Are You (Average American Citizen) A Terrorist?

            I think one of the major problems with American culture today is our tendency to look at everyone as equals in regards to doing right and wrong. Criminals are seen as ordinary citizens, and ordinary citizens are accused of being criminals.  One of the best manifestations of this wrong-headed attitude is the way propagandists talk about international Islamic terrorism.  We are told to believe that suicide bombers who blow up children are merely “freedom fighters” like George Washington was, whereas the middle-class SUV owner who uses up to 10 gallons of gas a day is directly financing terrorism.  Those people who say these things would have us believe that the one is just as culpable as the other.  Clear thinkers, however, immediately realize the problem with these types of comparisons.  One of them is a deliberate act to kill people, while the other is the distant, theoretical result of an innocent decision to drive to the store to pick up some milk for supper.

            That said, I’m now going to make the outrageous claim that you (average American citizen) are a terrorist.  I don’t mean that you’re personally guilty of blowing up buildings, or that you would ever want to, but that you have the same tendencies that lead to immoral violence, even if these tendencies have been softened by your circumstances or some of the better choices you’ve made in life.  Let’s consider what a terrorist is.  In chapter One of the September 11th Epic Poem (see below) I define a terrorist as someone who is hateful, ungrateful, egotistical, and hopeless. People become terrorists often do so because they are looking for away to resist the feeling that their life is meaningless. They want to believe that they’re inherently better than everyone else, and that they have an important job to do. Of course their conscience tells them that its wrong to kill and torture others, but when an imam or friend tell them the opposite—that murder is their religious duty—they happily ignore their misgivings in order to chase a seductive dream of personal superiority.  How is this any different than what the rest of us do? We may have a decent home and a pretty wife, but somehow we believe its OK to cheat on her because we’re somehow better than her.  Or perhaps we lie to our boss at work because we think he’s “too stupid” to understand what it’s like to be a “common laborer.”  What makes us do this? It’s the same spirit of superiority that causes terrorists to blow up buildings. Sure, its not as “extreme,” but the source is the same: selfish pride.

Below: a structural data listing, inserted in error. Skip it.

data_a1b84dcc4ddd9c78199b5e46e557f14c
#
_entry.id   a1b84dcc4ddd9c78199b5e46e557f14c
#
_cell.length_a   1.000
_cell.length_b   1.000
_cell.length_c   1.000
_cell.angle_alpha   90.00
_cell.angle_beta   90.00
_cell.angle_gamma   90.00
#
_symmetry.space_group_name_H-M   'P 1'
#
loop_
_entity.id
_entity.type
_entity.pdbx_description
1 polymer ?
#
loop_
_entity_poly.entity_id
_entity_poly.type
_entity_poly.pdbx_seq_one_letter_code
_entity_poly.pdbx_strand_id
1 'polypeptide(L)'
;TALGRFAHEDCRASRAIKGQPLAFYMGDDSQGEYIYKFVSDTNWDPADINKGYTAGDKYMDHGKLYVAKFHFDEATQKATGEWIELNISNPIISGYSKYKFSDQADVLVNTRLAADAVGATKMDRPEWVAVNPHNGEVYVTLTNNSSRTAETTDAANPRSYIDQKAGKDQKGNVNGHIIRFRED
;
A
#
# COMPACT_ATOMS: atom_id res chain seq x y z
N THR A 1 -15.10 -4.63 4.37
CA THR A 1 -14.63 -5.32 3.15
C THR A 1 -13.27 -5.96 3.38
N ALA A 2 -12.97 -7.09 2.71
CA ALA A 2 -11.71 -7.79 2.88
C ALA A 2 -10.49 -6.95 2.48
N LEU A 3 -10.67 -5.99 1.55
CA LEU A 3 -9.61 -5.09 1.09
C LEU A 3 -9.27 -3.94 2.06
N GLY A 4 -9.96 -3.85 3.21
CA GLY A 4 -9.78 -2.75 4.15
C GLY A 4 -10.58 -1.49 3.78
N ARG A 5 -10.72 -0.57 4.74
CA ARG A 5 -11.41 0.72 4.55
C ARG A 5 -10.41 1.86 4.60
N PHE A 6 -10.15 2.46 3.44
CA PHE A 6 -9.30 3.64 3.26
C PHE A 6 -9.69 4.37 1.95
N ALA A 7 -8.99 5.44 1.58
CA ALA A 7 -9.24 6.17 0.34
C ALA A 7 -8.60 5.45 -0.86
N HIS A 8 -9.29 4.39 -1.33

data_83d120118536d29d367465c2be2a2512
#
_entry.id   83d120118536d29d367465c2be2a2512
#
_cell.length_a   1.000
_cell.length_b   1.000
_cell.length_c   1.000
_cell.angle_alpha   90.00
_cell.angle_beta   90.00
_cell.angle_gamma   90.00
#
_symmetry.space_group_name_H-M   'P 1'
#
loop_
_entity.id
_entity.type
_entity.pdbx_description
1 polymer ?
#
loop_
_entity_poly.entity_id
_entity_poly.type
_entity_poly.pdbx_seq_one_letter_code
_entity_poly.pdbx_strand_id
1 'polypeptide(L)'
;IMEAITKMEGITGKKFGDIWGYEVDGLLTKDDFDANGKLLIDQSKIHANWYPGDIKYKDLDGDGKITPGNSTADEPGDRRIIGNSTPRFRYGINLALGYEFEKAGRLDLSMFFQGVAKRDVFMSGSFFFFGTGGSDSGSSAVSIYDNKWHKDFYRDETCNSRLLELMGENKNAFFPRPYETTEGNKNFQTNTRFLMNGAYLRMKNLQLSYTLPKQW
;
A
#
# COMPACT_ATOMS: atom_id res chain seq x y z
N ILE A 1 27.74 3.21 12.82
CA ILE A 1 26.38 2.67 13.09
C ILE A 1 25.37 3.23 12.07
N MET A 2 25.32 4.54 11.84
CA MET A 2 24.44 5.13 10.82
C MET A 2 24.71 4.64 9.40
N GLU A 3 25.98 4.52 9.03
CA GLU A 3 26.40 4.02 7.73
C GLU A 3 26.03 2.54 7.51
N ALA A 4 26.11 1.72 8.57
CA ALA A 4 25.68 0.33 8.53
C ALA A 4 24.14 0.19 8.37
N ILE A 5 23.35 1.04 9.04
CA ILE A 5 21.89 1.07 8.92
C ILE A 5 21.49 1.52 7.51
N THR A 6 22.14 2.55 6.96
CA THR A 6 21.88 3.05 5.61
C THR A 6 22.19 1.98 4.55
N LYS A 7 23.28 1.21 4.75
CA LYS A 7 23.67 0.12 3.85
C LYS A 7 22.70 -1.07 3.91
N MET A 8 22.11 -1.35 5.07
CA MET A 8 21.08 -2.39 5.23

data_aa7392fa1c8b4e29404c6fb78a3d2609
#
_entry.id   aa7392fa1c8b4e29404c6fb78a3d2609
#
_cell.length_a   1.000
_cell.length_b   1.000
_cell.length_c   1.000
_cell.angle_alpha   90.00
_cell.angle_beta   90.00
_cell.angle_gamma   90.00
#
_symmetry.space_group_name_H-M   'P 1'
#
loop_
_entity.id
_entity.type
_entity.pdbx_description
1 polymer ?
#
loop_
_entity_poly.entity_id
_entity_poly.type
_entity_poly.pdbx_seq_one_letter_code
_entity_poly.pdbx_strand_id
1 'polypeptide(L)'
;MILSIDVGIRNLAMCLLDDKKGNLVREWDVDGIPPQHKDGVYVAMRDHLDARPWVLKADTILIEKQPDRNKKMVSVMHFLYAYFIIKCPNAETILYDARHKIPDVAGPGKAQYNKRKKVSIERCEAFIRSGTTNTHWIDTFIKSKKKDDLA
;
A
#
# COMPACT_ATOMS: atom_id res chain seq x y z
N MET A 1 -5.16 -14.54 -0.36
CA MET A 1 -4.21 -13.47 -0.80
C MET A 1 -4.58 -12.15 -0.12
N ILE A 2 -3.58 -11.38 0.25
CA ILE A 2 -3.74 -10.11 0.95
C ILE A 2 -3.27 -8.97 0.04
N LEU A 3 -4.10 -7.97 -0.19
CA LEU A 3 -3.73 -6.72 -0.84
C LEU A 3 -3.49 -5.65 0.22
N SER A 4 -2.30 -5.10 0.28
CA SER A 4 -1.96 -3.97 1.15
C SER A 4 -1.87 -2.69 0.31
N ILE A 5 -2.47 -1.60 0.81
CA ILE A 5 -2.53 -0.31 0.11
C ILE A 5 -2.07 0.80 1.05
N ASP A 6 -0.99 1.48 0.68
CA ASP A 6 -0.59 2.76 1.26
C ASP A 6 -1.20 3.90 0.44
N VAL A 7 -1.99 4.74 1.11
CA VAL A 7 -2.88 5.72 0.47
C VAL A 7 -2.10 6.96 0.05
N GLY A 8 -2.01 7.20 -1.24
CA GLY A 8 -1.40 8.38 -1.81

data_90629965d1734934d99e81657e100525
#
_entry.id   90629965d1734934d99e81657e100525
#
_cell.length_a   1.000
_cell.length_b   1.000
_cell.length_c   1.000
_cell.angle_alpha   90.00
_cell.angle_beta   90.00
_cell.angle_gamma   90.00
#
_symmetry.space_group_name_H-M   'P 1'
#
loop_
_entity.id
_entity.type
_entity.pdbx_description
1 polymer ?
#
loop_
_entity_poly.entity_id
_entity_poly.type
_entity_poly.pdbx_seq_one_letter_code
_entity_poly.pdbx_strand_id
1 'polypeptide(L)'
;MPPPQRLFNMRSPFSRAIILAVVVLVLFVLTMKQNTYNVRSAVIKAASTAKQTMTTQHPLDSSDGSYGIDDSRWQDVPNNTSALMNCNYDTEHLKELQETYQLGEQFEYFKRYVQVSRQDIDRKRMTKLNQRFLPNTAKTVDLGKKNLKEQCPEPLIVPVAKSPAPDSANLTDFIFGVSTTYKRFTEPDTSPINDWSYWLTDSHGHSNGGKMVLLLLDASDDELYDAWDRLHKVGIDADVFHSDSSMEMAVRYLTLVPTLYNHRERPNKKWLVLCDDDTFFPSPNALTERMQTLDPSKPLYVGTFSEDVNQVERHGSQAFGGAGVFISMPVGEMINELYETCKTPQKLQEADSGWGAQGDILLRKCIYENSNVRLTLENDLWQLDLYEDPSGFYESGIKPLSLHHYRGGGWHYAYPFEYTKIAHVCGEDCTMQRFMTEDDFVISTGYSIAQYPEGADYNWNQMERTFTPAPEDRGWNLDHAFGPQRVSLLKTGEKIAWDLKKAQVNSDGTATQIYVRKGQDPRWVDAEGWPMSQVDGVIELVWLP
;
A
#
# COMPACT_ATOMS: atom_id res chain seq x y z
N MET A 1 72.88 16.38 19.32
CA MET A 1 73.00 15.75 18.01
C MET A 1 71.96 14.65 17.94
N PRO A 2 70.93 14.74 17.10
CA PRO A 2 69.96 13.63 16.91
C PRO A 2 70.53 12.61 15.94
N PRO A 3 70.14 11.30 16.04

We don’t know why they chose to die; 
            But in some sense we do.
We all have sinned when reason thinned;
            We’re all insurgents too.
We all have hate; we’re all ingrate,
            With egos out our ears;
When hope’s renounced, our love gets trounced,
            By pressure from our peers.

 

(Excerpt from Chapter One of the September 11th Epic Poem)

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